• Home ·
  • Pregnancy ·
  • Retroverted uterus and pregnancy – can it cause difficulties in getting pregnant?
  • 17Apr

    Retroverted uterus and pregnancy – can it cause difficulties in getting pregnant?

    A retroverted uterus is a term to describe a condition in which the uterus is tilted backwards towards sacrum. This condition may be seen in 20% of the women. In general, it does not lead to any health problems. A retroverted uterus can sometimes cause pain or is associated with an underlying disease. This abnormal position is of two types. In cases of mobile retroverted uterus, usually there are no symptoms. It is not associated with infertility and usually attains the normal anteverted position with advancing pregnancy when the enlarged uterus grows into the abdominal cavity. The other condition is called fixed retroverted position. In this position, the uterus is fixed to the structures behind due the formation of adhesions. This occurs in endometriosis and chronic pelvic inflammatory disease.


    Effect of retroverted uterus on pregnancy

    Infertility and Abortion – the retroverted gravid uterus has a contributory role in infertility and abortion. A clinical study showed that there is a higher risk of bleeding and abortion in cases with retroverted uterus in comparison to patients with normal anteverted uterus. This occurred mostly during 10 to 14 weeks of pregnancy. They concluded that the patients who had vaginal bleeding in early pregnancy had an equal risk of abortion irrespective of the position of the uterus. The risk of abortion is directly proportional to the duration of pregnancy after first trimester in patients with retroverted uterus.

    Retention of urine – when the uterus increases in size and occupies the pelvis completely during 10 to 12 weeks of gestation, there is a risk of retention of urine. This occurs because the pressure of retroverted uterus stuck in the pelvis obstructs the urethra due to external pressure. The patient fails to pass urine and the bladder distends with urine.

    Retroverted uterus can be seen is 20% of women and usually does not affect pregnancy.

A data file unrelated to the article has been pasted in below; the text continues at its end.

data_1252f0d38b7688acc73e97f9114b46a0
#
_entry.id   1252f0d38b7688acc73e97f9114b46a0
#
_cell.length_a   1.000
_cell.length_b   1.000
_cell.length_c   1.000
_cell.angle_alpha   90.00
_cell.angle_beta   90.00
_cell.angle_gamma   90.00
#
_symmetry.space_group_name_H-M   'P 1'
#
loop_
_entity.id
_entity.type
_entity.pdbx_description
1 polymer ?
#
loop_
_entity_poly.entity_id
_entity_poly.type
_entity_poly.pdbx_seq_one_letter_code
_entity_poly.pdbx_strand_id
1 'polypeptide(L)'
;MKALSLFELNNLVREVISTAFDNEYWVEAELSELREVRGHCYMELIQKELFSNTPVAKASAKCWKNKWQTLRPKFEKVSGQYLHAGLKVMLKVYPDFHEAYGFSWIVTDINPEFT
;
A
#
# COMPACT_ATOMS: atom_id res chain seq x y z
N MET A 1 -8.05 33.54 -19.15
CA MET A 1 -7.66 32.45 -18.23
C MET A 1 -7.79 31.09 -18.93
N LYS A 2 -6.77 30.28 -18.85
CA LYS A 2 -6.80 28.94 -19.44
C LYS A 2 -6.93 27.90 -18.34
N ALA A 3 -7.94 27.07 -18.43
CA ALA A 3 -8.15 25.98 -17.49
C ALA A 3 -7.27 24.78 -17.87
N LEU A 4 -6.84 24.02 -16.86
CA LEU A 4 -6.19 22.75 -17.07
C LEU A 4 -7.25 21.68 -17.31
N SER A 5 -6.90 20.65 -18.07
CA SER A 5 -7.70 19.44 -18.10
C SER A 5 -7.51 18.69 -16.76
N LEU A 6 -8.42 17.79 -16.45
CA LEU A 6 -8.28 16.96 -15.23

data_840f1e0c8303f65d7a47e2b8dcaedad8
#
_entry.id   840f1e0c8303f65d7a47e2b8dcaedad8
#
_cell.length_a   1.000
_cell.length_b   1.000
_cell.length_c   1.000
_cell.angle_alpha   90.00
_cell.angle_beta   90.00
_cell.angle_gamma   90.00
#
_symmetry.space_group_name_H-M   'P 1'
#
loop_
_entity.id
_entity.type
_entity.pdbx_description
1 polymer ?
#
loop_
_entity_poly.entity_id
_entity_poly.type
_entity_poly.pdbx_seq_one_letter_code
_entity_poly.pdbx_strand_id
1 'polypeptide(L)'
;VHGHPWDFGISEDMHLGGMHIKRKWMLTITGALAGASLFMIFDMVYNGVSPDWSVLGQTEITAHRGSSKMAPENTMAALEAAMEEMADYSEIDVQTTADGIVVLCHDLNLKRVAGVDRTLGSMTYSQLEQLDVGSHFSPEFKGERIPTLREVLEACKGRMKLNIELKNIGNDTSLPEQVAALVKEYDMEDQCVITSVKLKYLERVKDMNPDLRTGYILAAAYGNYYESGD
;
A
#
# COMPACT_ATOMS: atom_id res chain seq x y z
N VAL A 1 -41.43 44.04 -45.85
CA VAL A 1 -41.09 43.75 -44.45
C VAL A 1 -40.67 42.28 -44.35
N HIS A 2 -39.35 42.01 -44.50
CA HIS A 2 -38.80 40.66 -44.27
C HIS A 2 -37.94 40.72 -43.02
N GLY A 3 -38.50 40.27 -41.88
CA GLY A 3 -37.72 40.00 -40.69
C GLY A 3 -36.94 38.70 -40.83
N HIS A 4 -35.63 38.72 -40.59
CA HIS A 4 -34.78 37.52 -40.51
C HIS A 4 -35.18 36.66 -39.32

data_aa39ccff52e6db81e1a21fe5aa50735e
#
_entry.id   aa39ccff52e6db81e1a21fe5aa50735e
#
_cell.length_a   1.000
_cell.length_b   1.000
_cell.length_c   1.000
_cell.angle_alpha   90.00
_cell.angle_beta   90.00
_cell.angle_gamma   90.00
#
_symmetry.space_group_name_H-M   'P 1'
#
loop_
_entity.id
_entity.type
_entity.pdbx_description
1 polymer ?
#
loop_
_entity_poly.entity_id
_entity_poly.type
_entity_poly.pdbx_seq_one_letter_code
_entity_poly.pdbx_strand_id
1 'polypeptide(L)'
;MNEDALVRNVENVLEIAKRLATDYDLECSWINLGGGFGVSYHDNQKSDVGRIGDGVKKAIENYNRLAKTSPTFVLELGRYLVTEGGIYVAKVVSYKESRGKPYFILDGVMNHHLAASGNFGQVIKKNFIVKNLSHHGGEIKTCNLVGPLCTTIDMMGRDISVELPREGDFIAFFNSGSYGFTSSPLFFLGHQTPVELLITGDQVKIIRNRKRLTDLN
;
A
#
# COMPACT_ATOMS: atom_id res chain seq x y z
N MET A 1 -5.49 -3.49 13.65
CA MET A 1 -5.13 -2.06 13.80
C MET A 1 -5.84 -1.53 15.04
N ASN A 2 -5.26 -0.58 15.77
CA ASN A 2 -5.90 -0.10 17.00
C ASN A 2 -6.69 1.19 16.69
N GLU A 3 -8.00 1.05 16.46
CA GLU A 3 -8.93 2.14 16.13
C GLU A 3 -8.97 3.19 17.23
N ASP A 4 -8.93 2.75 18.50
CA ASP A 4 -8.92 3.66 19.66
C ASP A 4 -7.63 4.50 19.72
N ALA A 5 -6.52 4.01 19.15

Retroverted uterus can be seen is 20% of women and usually does not affect pregnancy.

    Sacculation of uterus - in cases of persistent or fixed retroversion, the uterus balloons into the abdomen due to stretching of its wall. This forms a huge pouch which arises from its upper wall and is called sacculation (formation of a large sac). This may result in a risk of rupture of uterus which increases risk of fetal and maternal death rate.

    Management

    A careful approach is required for the management of patients with a retroverted gravid uterus. During early pregnancy, these patients should be advised to sleep in prone position, especially around 14weeks of pregnancy with the hope of spontaneous correction of retroversion. At around this time the pregnant uterus outgrows the pelvis and extends upwards into the abdomen. These patients are also advised to pass urine frequently so as to empty their urinary bladder. A full bladder tends to push the uterus backwards and may prevent correction of its position from retroverted to anteverted. A regular bladder emptying and patient position will result in correction of position of the uterus in majority of the cases.

    An intercourse is also to be avoided in this type of uterus. An ultrasound examination can confirm the correction of position before completion of 14 weeks of pregnancy. Bimanual manipulation of the uterus may be performed with the consent of the patient to correct its position but it may increase the risk of abortion, especially if any force is applied.

    Retroverted uterus usually does not affect the pregnancy adversely. After the first trimester, the expanding uterus grows out of the pelvis and then the pregnancy proceeds normally. In some cases the uterus may get stuck in the pelvis due to adhesions and can complicate the pregnancy. A careful management is required in these patients by more frequent antenatal examinations and early admission for close monitoring.

    Anna L.

    It’s all about health!
    I have academic background in drugs related Chemical Technology, as well as extensive professional experience in pharma and medical companies. My main area of interest is everyday life medicine. The goal of my articles is to give people informative answers to the questions that bother them, to dispel doubts and some common misbeliefs and also to inspire everyone to keep healthy lifestyle.

    More Posts

Share your thoughts about the article